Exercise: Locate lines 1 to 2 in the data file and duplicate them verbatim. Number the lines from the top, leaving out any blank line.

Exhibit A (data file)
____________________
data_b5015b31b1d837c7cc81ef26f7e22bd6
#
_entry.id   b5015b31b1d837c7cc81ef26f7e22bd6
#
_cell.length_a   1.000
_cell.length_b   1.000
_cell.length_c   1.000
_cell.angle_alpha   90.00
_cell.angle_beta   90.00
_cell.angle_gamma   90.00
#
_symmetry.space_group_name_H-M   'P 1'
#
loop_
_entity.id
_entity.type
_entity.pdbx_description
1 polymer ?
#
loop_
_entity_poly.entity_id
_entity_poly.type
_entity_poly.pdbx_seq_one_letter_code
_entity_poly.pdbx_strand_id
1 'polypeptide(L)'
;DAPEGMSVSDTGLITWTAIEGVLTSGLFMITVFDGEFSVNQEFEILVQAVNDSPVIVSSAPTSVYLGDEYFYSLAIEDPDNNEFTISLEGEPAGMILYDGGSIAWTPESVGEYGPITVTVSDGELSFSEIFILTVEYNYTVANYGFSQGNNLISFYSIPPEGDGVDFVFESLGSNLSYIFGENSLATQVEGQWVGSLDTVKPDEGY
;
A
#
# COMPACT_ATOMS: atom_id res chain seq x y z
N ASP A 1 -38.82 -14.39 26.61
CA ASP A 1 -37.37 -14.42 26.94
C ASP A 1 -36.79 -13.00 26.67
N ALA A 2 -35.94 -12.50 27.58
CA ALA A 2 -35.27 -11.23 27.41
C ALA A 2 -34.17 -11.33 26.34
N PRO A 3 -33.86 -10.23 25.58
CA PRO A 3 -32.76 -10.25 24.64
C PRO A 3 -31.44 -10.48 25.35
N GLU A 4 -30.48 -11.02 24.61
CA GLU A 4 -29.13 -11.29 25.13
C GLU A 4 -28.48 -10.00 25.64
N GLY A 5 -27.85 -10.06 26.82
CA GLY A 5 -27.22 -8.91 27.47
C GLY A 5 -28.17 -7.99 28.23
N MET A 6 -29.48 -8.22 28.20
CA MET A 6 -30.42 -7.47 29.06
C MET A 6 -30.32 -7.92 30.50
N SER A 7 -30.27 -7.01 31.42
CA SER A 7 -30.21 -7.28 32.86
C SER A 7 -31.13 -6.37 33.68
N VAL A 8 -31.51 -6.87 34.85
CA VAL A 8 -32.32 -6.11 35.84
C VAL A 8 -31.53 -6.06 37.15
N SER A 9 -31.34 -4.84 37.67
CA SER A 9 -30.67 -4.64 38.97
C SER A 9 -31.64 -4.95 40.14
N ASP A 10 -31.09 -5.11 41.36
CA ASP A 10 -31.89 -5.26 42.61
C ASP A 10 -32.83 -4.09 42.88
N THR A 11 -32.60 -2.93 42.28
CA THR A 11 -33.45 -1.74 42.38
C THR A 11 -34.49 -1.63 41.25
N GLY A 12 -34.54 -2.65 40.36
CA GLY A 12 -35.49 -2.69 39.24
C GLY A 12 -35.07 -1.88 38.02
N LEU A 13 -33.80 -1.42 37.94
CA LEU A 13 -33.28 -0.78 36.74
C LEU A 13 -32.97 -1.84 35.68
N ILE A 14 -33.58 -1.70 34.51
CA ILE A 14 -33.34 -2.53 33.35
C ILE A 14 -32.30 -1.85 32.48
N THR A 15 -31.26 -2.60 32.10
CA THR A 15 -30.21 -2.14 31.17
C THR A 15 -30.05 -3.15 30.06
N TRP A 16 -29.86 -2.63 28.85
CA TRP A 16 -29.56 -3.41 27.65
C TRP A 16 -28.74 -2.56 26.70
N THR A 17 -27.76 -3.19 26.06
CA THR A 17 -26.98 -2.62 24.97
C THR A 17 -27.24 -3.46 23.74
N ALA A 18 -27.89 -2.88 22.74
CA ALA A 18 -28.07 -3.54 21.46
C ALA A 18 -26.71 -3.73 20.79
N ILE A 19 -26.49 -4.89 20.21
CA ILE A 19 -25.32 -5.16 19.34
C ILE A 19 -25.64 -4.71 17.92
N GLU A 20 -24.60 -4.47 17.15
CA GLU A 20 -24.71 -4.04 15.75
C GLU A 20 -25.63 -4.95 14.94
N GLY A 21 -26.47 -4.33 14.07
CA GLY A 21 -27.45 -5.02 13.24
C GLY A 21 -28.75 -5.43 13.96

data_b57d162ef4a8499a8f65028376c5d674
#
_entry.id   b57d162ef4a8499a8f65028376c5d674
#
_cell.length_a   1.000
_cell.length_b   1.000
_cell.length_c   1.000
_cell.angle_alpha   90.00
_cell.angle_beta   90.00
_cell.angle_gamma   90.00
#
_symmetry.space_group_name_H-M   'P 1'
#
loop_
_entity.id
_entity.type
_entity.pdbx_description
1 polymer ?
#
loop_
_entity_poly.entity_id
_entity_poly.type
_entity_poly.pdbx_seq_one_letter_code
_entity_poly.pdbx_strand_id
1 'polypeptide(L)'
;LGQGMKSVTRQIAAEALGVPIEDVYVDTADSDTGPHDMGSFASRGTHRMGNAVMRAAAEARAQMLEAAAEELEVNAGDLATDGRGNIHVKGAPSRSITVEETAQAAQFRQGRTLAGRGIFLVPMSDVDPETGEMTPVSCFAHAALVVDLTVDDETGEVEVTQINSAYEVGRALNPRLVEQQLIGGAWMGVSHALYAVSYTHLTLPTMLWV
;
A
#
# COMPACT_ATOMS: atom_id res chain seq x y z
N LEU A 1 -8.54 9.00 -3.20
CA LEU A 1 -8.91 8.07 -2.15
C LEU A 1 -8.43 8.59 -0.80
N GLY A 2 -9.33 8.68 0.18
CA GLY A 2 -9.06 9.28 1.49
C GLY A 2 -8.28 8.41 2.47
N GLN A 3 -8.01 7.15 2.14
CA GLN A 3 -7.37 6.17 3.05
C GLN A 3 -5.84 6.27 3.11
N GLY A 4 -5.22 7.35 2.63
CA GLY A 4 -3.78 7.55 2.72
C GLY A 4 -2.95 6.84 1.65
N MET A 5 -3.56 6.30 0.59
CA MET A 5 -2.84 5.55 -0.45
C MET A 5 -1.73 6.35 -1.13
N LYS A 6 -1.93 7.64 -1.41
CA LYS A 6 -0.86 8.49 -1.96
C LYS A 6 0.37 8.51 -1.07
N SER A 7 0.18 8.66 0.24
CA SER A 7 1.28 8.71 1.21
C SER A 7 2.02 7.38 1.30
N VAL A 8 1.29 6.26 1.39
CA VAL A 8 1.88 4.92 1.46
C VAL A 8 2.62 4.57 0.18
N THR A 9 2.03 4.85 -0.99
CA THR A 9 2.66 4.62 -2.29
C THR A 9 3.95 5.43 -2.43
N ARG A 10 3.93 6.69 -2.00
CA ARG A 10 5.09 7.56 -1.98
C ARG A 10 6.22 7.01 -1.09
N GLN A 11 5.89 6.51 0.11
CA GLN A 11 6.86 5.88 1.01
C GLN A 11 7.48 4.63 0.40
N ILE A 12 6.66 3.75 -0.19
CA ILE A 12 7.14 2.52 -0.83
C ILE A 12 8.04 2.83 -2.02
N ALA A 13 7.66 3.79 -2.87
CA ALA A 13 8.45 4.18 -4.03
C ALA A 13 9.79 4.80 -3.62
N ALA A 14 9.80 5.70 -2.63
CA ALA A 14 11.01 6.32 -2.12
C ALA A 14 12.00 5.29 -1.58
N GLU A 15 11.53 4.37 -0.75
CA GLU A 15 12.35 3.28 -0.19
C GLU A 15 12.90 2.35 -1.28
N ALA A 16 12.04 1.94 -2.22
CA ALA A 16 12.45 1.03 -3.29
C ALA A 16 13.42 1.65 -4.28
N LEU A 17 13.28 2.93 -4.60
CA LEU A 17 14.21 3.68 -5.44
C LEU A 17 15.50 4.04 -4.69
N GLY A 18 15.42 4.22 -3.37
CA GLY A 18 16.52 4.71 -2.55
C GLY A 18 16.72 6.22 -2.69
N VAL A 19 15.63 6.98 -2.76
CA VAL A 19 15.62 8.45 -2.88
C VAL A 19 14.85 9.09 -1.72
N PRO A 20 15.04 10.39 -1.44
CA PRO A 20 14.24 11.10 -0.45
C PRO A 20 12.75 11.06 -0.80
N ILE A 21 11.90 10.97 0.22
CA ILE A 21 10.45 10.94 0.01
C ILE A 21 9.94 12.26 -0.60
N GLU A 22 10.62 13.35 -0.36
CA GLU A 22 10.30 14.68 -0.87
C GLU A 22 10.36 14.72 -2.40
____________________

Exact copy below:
data_b5015b31b1d837c7cc81ef26f7e22bd6
#